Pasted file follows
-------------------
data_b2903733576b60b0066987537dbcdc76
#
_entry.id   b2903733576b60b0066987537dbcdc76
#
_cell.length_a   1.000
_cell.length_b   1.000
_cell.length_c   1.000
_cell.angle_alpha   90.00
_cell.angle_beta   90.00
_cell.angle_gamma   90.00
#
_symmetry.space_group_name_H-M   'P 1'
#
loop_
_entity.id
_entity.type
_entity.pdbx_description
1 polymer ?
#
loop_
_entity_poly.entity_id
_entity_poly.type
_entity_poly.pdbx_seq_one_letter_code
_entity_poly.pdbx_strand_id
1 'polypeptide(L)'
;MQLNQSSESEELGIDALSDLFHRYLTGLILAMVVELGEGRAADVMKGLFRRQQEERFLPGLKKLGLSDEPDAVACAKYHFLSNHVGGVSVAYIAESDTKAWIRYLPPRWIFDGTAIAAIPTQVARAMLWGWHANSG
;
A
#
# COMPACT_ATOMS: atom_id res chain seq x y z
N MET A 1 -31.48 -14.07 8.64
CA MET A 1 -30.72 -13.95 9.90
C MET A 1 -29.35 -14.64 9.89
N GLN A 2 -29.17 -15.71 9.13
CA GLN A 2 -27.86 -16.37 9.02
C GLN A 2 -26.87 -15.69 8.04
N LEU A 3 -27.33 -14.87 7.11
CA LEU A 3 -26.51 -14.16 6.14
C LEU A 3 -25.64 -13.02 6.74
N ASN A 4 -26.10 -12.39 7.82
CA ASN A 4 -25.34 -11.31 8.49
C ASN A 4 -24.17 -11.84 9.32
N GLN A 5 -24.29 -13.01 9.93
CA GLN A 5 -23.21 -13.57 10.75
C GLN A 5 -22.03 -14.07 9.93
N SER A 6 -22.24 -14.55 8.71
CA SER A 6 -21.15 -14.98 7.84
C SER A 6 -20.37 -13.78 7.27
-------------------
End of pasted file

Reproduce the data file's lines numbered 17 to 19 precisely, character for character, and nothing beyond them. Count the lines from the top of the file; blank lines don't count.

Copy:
_entity.pdbx_description
1 polymer ?
#